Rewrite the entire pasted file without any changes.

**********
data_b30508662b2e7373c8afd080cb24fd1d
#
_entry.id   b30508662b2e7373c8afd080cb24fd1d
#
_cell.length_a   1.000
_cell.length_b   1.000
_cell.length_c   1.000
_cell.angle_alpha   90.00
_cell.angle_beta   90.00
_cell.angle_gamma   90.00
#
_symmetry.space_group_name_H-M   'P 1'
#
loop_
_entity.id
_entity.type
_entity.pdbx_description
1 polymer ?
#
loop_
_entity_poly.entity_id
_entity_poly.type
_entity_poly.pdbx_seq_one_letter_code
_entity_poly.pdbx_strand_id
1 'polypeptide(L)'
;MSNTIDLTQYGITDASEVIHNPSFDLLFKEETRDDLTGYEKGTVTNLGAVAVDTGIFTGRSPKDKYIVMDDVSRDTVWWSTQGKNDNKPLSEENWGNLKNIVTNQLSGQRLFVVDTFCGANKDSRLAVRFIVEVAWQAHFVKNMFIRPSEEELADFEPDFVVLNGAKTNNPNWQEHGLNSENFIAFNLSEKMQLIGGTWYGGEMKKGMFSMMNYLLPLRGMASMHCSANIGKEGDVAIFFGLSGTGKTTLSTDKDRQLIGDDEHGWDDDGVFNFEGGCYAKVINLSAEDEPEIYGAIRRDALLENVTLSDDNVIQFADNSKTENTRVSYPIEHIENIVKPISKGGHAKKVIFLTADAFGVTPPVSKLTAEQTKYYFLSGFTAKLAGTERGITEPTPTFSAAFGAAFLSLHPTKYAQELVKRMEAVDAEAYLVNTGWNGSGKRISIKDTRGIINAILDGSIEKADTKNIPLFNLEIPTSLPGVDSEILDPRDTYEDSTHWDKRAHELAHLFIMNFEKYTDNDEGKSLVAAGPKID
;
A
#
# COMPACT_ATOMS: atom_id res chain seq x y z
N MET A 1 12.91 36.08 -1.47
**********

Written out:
data_b30508662b2e7373c8afd080cb24fd1d
#
_entry.id   b30508662b2e7373c8afd080cb24fd1d
#
_cell.length_a   1.000
_cell.length_b   1.000
_cell.length_c   1.000
_cell.angle_alpha   90.00
_cell.angle_beta   90.00
_cell.angle_gamma   90.00
#
_symmetry.space_group_name_H-M   'P 1'
#
loop_
_entity.id
_entity.type
_entity.pdbx_description
1 polymer ?
#
loop_
_entity_poly.entity_id
_entity_poly.type
_entity_poly.pdbx_seq_one_letter_code
_entity_poly.pdbx_strand_id
1 'polypeptide(L)'
;MSNTIDLTQYGITDASEVIHNPSFDLLFKEETRDDLTGYEKGTVTNLGAVAVDTGIFTGRSPKDKYIVMDDVSRDTVWWSTQGKNDNKPLSEENWGNLKNIVTNQLSGQRLFVVDTFCGANKDSRLAVRFIVEVAWQAHFVKNMFIRPSEEELADFEPDFVVLNGAKTNNPNWQEHGLNSENFIAFNLSEKMQLIGGTWYGGEMKKGMFSMMNYLLPLRGMASMHCSANIGKEGDVAIFFGLSGTGKTTLSTDKDRQLIGDDEHGWDDDGVFNFEGGCYAKVINLSAEDEPEIYGAIRRDALLENVTLSDDNVIQFADNSKTENTRVSYPIEHIENIVKPISKGGHAKKVIFLTADAFGVTPPVSKLTAEQTKYYFLSGFTAKLAGTERGITEPTPTFSAAFGAAFLSLHPTKYAQELVKRMEAVDAEAYLVNTGWNGSGKRISIKDTRGIINAILDGSIEKADTKNIPLFNLEIPTSLPGVDSEILDPRDTYEDSTHWDKRAHELAHLFIMNFEKYTDNDEGKSLVAAGPKID
;
A
#
# COMPACT_ATOMS: atom_id res chain seq x y z
N MET A 1 12.91 36.08 -1.47